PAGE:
Many things can be said about this conversation. We can talk about the legalism of making up new laws that are not in the Bible and placing them as a burden on the conscience of their listeners. We can talk about the loose interpretation of James 4:17 to make it fit the specific political agenda the speakers are trying to push on the audience. We can talk about the shameless manipulation of claiming that there are “only two options” for Christians in these elections. We can talk about the dishonesty of assuming that Romney is going to be the Republican nominee way before the Republican convention in Tampa, when there is another candidate, Ron Paul, who is a Christian – unlike Romney – and obviously has much more support among conservatives and Christians than Romney (just look at the rallies). All these show that Barton and his buddies have sold out to a political establishment which is anti-Christian enough to push a Mormon with a rich history of liberal policies and verbal flip-flopping on its predominantly conservative and Christian constituency. Barton can not be trusted. This conversation shows that in this specific matter he is a not a Christian leader, he is a taskmaster in service of a political Pharaoh.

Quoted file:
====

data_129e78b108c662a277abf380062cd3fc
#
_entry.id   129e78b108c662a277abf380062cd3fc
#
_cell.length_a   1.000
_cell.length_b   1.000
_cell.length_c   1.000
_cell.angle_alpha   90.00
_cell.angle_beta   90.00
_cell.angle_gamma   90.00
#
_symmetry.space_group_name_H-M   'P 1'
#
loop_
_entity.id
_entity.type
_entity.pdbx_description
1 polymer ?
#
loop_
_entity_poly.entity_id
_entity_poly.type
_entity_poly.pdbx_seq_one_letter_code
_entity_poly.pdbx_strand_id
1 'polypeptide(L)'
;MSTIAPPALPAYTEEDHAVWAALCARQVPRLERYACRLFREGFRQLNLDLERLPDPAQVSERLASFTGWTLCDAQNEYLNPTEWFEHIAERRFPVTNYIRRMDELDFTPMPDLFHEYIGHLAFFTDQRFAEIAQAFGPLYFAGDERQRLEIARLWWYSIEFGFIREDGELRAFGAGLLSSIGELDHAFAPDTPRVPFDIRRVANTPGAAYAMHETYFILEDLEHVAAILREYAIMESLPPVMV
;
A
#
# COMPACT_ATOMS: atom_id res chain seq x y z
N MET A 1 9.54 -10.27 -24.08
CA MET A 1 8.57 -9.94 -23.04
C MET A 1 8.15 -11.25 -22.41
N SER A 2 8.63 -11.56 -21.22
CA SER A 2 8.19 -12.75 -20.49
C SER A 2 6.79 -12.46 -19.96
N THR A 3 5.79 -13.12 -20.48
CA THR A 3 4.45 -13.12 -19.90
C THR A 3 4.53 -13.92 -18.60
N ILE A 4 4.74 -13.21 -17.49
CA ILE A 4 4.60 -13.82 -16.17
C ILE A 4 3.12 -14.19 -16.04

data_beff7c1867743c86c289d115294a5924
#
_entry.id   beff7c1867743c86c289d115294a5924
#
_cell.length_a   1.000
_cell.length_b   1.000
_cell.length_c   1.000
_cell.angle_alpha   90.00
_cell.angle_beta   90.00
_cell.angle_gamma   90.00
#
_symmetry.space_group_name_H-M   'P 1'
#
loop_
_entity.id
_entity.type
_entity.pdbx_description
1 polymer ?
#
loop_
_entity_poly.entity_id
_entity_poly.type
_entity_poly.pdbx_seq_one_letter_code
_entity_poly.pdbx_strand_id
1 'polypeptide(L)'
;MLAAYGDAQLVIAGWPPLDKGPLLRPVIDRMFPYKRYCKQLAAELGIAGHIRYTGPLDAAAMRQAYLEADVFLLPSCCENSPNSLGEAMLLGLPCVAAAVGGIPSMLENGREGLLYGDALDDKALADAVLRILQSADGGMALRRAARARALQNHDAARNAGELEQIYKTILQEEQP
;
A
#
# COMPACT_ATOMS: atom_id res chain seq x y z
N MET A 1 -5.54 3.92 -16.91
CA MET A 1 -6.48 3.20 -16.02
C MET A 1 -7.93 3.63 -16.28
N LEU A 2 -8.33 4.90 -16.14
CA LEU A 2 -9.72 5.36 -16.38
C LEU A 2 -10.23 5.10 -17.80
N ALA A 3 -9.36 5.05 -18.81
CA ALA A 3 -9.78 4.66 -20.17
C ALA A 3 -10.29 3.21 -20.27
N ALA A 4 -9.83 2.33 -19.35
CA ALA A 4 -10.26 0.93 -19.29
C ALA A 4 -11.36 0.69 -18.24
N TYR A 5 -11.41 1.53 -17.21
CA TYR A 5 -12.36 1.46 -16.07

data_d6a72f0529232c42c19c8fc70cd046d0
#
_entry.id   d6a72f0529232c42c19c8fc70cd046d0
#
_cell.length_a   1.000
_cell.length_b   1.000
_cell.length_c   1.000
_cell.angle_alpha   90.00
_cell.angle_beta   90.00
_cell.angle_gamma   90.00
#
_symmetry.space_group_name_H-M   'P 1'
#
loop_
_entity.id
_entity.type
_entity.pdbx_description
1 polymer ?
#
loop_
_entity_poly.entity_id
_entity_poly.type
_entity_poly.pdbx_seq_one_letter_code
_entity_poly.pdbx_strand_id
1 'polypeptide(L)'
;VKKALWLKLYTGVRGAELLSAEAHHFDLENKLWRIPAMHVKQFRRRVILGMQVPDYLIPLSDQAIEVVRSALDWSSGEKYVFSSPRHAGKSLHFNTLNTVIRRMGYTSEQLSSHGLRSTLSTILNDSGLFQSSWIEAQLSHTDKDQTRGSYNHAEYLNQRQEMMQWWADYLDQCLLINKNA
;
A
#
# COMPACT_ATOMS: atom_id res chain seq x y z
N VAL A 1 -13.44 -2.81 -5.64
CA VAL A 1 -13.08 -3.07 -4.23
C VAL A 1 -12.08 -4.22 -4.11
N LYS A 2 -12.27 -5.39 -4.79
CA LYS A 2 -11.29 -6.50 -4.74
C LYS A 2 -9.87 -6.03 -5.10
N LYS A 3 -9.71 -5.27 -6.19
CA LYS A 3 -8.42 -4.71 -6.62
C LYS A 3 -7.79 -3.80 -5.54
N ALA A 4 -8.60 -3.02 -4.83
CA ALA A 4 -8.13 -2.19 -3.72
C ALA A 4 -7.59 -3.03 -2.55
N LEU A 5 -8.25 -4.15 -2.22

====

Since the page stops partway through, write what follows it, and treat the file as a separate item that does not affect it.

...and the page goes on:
But for this article, I will put those issues aside and focus on a very strong religious statement that David Barton made, which I believe is of utmost importance for the church today:

Barton: So why do we have a question here? Because he’s a Mormon? Hey, we’ve got to get past labels. Just like Obama’s Christian label means nothing, Romney’s Mormon label means nothing. What matters is the fruit, which one is going to produce more biblical fruit …